Just how do the Polyethylene plates compare to inexpensive steel armor plates? The Polyethylene plates are dramatically lighter, both in your hand and on your back. Shockingly lighter. Eight pounds per steel armor plate doesn’t sound that much heavier, right? Trust me, it is. Two steel plates plus carrier will put you at close to twenty pounds. Those heavy steel plates will reduce your mobility and fatigue you much quicker compared to Polyethylene plates. If you’re thinking of adding magazine pouches to your plate carrier add another pound per loaded AR magazine. Then you’ll probably want to add a blow-out kit, a knife, maybe a hydration system. Before long those 20-pound steel plates have become thirty pounds.
If you picture yourself running through an urban wasteland, clad in body armor, trusty AR in hand, fighting off the zombie apocalypse, I get it. Heck, I live near Detroit, so I train for it. But the sad fact of the matter is most Americans are not in good enough physical condition to handle sustained exertion of any kind, much less exertion while weighted down with heavy body armor. And it’s not just weight. Body armor, whether soft or hard, traps heat. A standard 30-lb plate carrier/plates/mag pouches combo may not seem that heavy when you throw it on and walk around your living room for 5 minutes. But what about wearing it for hours or days at a time as you walk your property line after a Florida hurricane, trying to protect yourself and your family from looters? The lighter weight Polyethylene plates offer a real advantage in this regard.
I cannot imagine slapping a traditional carrier holding steel plates on a younger child and have them do anything but complain about how heavy it is, even if bullets are flying and cars are exploding and buildings are collapsing around them. The idea of even being in a situation where you might need to put body armor on your children is horrific, but that's the world we live. For picking out a hard body armor set for children or your significant other (who probably will be against the idea to begin with), being able to provide her with something that doesn't weigh as much as a wheelbarrow around her neck will probably be greatly appreciated.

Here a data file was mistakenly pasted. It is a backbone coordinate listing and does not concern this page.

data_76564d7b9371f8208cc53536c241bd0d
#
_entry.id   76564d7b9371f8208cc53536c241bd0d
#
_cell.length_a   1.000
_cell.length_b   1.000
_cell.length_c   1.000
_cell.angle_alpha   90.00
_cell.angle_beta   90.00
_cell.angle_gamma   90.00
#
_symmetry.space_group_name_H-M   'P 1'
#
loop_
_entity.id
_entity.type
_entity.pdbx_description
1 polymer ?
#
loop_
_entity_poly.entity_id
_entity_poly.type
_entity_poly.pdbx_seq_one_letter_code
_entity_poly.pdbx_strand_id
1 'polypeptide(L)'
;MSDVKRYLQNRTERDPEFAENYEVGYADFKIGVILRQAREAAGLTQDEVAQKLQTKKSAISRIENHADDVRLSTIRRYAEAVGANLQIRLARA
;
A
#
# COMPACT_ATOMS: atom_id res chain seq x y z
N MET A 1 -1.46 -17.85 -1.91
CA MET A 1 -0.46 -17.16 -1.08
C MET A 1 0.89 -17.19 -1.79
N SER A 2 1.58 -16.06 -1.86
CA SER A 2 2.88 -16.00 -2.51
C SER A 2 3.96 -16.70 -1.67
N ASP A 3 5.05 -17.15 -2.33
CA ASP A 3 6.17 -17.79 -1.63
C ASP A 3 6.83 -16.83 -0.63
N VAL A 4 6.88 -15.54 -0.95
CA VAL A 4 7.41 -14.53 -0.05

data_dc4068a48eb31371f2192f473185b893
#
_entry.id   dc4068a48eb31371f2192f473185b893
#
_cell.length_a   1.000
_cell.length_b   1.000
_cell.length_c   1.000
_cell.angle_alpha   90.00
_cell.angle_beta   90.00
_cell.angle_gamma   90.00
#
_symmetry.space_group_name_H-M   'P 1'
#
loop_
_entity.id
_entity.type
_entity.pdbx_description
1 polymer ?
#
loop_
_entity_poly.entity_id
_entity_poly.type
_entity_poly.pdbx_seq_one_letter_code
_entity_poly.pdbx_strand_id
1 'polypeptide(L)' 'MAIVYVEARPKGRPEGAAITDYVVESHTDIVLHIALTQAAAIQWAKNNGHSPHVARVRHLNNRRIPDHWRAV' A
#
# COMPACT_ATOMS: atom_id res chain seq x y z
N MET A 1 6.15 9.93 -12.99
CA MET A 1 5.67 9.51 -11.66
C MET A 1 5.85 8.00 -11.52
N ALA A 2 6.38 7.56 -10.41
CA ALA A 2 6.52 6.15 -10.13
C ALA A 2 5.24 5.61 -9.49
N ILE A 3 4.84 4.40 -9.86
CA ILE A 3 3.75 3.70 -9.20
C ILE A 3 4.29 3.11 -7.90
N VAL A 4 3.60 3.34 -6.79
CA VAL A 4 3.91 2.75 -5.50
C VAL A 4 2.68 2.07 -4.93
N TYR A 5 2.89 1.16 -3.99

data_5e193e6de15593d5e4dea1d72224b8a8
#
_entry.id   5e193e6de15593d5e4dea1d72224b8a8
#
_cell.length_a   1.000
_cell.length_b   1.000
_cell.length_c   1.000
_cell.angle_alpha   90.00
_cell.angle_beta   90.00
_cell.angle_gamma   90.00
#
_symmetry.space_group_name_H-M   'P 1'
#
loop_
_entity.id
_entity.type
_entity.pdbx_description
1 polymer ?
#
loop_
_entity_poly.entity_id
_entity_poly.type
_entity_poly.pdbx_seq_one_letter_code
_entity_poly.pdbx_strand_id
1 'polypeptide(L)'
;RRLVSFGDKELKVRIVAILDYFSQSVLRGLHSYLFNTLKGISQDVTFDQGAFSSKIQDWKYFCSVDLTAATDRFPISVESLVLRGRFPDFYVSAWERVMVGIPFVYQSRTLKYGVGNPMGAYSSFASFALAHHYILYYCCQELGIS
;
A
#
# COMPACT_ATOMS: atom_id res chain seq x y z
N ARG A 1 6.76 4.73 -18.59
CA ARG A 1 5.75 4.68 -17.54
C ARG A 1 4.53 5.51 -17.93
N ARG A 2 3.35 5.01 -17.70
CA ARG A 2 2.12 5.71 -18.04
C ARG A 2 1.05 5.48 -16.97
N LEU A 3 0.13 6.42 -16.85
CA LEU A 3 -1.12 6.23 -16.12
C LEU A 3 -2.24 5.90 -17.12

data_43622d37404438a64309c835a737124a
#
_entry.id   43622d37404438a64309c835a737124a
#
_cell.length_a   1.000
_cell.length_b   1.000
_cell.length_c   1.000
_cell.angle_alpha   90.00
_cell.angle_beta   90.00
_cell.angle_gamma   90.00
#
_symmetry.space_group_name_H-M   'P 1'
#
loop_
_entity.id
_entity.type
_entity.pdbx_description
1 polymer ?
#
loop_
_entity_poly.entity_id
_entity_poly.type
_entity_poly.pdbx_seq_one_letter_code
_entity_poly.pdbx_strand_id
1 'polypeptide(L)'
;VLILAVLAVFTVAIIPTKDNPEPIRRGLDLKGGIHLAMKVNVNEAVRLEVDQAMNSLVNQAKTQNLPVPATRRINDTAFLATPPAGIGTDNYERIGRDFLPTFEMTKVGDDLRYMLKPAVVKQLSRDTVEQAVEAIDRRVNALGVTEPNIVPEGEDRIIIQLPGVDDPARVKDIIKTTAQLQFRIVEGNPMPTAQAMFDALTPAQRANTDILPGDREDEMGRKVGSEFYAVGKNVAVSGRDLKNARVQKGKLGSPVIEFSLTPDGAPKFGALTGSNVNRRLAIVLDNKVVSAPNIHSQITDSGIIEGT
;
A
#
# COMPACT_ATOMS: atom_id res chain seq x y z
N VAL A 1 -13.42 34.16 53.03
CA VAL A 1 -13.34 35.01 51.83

What about the AR500 UHMWPE Polyethylene plates themselves? They feature a durable black 600D nylon cover with edge padding. On the back you will find a label with their NIJ 0101.06 Level III certification. They are “stand-alone” plates, meaning they do not require Level IIIA soft armor panels behind them to attain their threat rating. They are also multi-hit capable, meaning they are capable of stopping multiple shots from: 7.62x51mm NATO M80 ball at 2,800 fps. They are also rated to stop 5.56x45mm M193 ball at 3,150 fps and 7.62x39mm ball at 2,380 fps. The “shooters cut” 10x12 inch plates feature an ergonomic single curvature for a better fit and provide positive buoyancy in a marine environment. Plus they are made here in the USA. Maintenance on them is as simple as checking the nylon cover for fraying, the edges of the plate for any distortion and wiping clean with a cold damp cloth. Price is $320 per plate.
If you're going to accept the reality that bad things sometimes happen to good people and that's why you want to have hard armor available to you as an option, I think inspector Harry Callahan said it best when he said, “A man's got to know his limitations.” A man should also know his options. AR500’s lightweight polymer plates will help expand yours.